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Rx for Rabbits

Controlling Bunnies with Fences,
Repellents and Other Techniques

By Kathy LaLiberte

Rabbits in the garden can cause a lot of heartache. Though they rarely do as much damage as deer, woodchucks or raccoons, that's little comfort when they've munched your peas and eaten the buds off your lilies.

If you suspect there's a rabbit causing problems in your garden, but you haven't actually seen one, the telltale signs of damage include: delicately nibbled leaves and stems, primarily on young or newly emerging plants; chewed tree bark near ground level, especially on saplings, shrubs and fruit trees; and small round rabbit droppings.

For nature-friendly gardeners, the ideal solution to wildlife problems is peaceful coexistence. The challenge with rabbits is to simply keep them from eating the things you don't want them to eat. This requires more brains than brawn. So as with any counterintelligence effort, let's start by getting to know the other guy.

Think Like a Rabbit

One thing rabbits must spend a lot of time thinking about is making more bunnies. In a single breeding season, one rabbit couple can produce 18 baby bunnies! This is another good reason why when it comes to rabbit problems, a strategy of coexistence is a wise one.

Rabbits are timid creatures and they prefer to feed in an area where they can quickly take cover when frightened. This means you'll often find more rabbit damage around the edges of your garden than in the center. Removing easy hiding places, such as brush piles, stone piles and areas of tall grass, can make dining in your garden much less appealing.

If they're hungry enough, rabbits will eat just about anything green. But if food sources are abundant, they prefer to eat young plants and tender new growth. Once plants have been growing for a couple months, their stems and leaves toughen up and become less tempting. If you intensify your rabbit protection in the early season, you'll probably have fewer problems later on.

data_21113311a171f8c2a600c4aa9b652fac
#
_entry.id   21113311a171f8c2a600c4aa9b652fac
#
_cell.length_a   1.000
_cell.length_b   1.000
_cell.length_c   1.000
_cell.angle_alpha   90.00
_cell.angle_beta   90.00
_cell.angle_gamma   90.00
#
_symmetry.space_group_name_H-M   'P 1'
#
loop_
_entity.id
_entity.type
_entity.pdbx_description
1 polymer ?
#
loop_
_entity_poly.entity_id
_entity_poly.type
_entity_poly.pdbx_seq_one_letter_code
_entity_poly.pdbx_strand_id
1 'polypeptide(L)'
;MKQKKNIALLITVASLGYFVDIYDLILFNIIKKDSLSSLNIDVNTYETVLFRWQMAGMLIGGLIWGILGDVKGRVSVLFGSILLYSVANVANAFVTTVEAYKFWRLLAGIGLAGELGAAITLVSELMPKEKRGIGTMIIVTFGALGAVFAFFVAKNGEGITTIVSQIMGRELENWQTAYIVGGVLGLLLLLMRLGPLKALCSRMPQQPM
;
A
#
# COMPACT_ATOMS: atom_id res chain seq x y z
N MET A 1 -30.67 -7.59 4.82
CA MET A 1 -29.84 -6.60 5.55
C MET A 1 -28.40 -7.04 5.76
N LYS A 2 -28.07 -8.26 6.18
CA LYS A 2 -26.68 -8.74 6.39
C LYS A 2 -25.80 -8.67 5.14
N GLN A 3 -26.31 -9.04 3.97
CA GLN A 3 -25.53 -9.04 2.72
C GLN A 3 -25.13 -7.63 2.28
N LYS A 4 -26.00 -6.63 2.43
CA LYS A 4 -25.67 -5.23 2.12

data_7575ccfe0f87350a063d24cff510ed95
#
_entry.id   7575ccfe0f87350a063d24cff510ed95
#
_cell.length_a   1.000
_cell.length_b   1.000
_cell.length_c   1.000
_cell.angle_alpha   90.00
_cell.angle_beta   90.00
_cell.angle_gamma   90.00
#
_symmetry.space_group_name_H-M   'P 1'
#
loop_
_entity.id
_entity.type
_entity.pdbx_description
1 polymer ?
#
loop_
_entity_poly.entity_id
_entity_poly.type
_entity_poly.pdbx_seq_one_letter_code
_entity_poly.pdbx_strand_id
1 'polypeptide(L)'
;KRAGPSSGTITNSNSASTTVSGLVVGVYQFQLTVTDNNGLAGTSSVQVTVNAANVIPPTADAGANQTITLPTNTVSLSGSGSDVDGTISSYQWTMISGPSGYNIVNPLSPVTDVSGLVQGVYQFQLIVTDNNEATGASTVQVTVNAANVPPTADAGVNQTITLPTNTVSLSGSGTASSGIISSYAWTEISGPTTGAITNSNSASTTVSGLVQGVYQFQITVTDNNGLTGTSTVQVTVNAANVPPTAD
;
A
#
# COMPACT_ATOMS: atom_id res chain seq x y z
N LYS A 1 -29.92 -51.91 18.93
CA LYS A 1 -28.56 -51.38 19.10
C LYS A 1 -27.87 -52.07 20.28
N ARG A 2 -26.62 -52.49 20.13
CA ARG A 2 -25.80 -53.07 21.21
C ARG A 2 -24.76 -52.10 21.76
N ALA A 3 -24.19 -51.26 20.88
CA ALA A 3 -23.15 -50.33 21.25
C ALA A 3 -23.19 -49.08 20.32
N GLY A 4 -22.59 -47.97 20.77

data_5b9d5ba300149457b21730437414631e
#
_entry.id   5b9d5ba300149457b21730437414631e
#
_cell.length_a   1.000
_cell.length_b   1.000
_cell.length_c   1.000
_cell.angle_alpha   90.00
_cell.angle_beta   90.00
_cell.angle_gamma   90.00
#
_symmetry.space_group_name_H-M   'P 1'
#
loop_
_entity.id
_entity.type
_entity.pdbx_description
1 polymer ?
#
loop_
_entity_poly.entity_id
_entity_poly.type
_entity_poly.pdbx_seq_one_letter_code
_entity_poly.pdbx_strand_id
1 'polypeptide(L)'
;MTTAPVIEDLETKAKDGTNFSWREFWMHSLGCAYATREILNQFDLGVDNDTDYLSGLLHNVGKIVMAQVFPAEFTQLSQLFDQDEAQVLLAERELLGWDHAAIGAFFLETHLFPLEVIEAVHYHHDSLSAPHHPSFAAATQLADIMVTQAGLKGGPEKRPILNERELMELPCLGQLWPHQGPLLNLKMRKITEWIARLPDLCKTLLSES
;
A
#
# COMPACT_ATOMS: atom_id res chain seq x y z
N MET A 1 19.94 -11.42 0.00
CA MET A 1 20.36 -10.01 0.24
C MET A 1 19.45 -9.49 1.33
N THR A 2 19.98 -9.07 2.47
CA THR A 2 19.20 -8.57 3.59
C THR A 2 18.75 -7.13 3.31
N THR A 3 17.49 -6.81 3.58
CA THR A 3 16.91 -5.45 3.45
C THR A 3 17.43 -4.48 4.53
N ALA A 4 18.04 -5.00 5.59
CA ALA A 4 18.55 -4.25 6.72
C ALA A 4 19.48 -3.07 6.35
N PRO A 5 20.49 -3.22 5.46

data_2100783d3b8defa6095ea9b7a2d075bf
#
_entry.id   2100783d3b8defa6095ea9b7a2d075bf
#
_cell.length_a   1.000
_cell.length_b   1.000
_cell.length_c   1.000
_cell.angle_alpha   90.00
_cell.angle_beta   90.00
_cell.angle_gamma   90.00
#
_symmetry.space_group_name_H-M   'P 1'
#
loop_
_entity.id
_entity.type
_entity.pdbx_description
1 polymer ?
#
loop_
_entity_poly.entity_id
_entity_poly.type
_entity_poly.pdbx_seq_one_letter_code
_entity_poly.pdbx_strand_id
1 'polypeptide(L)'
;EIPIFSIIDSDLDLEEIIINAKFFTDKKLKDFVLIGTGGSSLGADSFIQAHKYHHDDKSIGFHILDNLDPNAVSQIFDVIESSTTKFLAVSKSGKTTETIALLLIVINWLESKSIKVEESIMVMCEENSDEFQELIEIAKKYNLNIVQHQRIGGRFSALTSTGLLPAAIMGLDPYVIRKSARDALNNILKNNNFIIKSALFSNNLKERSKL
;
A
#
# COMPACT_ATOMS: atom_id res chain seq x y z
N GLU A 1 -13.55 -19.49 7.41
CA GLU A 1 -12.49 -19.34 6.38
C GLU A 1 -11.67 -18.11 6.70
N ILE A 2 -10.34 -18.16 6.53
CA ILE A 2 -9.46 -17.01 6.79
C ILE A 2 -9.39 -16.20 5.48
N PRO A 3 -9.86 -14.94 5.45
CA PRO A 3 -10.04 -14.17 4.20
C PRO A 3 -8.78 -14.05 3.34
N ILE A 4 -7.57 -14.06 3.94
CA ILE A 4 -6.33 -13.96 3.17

What foods do rabbits fantasize about? Alfalfa and clover are at the top of the list. So if you have room in your yard for a small patch of these crops, you may find that local rabbits prefer hanging out in the alfalfa rather than chomping down on your garden veggies.

Control Options

There are three primary strategies for keeping rabbits from eating your favorite plants: targeted coverage, repellents and fencing.

Targeted Coverage. If there's a particular plant or crop that you know rabbits can't resist (such as peas and beans) or a plant you don't want to risk losing (such as something exotic that you've grown from seed), you can focus your efforts on protecting just that area. One option is to cover or wrap the plants with garden fabric. This is a quick and easy way to protect an entire bed of salad greens or an area of newly planted broccoli. Be sure that the fabric gets securely anchored on all four sides. You can also use 3/4" mesh fencing, also known as poultry mesh or chicken wire, to encircle susceptible plants or create a protective tunnel for an entire row.

To protect trees and other landscape plants from winter nibbling, wrap the bottom of the trunk (loosely) with hardware cloth or 3/4" mesh fencing, to a height that's at least a foot above winter snow levels. As with other fencing, it's best if it can also extend at least a couple inches below the soil surface (see below).

Repellents. If there are plenty of other food choices available, rabbits may be deterred from eating a particular crop by spraying it with predator urine, garlic spray, garlic clips or fish emulsion. But if they've already grown fond of the crop, or there's nothing else tempting nearby, repellents may not be completely effective. That said, repellent sprays can be used to break a feeding cycle and give young plants enough growing time to get ahead of the rabbits. Remember that most repellents need to be reapplied every few days, and especially after heavy rains.

Fencing. If rabbits are the only varmints causing problems in your vegetable garden, a simple 2 ft.- high fence made of poultry mesh will usually solve the problem. Make sure the mesh is 1" diameter or smaller (3/4" is safer) and that you secure it to sturdy stakes. The fence needs to extend down into the soil to discourage burrowing—6" if you can. This means that if you want a 2 ft. fence, you'll need to purchase 3 ft. fencing. If your problem is jackrabbits, rather than garden variety cottontails, or if your cottontails are particularly athletic, you will need to make the fence a little taller. For added protection and to deter jumping, bend the top 5"-6" of the fence away from the garden.

You can protect vulnerable plants with self-supporting Pop-Up Nets. These 38" square enclosures come in two heights: 20" and 48". They can be anchored to the ground right in the garden or used in conjunction with a 3x3-foot raised bed, such as our Grow Bed

Poly fencing is another option. Follow the same installation instructions as above. Poly fencing can be easily cut to size, and if you wish, can be removed at season's end and re-used the following year.

If you just need to protect a single row of especially vulnerable crops, use Insect Netting with Hoops.

If your garden is already surrounded by a fence and rabbits are still getting in, add a 2-3 ft. band of chicken wire to the bottom of the fence, making sure to bury at least 6" of it below ground to prevent burrowing.

Electric fencing, though more expensive and a bit fussy to maintain, is a good investment, especially if you also have woodchuck problems.